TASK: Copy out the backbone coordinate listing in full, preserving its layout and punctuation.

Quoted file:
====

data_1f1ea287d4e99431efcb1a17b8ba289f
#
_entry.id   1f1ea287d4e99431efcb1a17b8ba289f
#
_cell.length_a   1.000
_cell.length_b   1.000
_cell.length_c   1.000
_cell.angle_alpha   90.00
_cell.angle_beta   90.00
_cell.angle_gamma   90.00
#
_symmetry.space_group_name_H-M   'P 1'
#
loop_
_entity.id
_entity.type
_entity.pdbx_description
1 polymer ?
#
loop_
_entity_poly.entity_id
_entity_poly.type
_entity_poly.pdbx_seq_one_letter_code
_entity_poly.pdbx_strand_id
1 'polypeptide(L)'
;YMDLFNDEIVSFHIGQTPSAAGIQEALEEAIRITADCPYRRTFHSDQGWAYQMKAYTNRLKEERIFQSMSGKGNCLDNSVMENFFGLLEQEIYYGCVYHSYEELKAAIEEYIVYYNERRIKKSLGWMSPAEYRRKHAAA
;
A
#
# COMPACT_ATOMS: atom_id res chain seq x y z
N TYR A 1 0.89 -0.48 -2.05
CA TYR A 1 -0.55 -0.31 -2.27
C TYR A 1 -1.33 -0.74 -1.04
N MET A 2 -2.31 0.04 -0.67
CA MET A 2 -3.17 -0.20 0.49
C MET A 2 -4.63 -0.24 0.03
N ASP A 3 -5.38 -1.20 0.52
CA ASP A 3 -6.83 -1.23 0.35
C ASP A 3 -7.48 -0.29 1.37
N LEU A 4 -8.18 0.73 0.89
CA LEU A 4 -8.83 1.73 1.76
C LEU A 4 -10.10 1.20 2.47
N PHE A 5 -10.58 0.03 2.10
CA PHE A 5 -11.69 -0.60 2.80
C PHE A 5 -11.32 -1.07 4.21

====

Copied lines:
data_1f1ea287d4e99431efcb1a17b8ba289f
#
_entry.id   1f1ea287d4e99431efcb1a17b8ba289f
#
_cell.length_a   1.000
_cell.length_b   1.000
_cell.length_c   1.000
_cell.angle_alpha   90.00
_cell.angle_beta   90.00
_cell.angle_gamma   90.00
#
_symmetry.space_group_name_H-M   'P 1'
#
loop_
_entity.id
_entity.type
_entity.pdbx_description
1 polymer ?
#
loop_
_entity_poly.entity_id
_entity_poly.type
_entity_poly.pdbx_seq_one_letter_code
_entity_poly.pdbx_strand_id
1 'polypeptide(L)'
;YMDLFNDEIVSFHIGQTPSAAGIQEALEEAIRITADCPYRRTFHSDQGWAYQMKAYTNRLKEERIFQSMSGKGNCLDNSVMENFFGLLEQEIYYGCVYHSYEELKAAIEEYIVYYNERRIKKSLGWMSPAEYRRKHAAA
;
A
#
# COMPACT_ATOMS: atom_id res chain seq x y z
N TYR A 1 0.89 -0.48 -2.05
CA TYR A 1 -0.55 -0.31 -2.27
C TYR A 1 -1.33 -0.74 -1.04
N MET A 2 -2.31 0.04 -0.67
CA MET A 2 -3.17 -0.20 0.49
C MET A 2 -4.63 -0.24 0.03
N ASP A 3 -5.38 -1.20 0.52
CA ASP A 3 -6.83 -1.23 0.35
C ASP A 3 -7.48 -0.29 1.37
N LEU A 4 -8.18 0.73 0.89
CA LEU A 4 -8.83 1.73 1.76
C LEU A 4 -10.10 1.20 2.47
N PHE A 5 -10.58 0.03 2.10
CA PHE A 5 -11.69 -0.60 2.80
C PHE A 5 -11.32 -1.07 4.21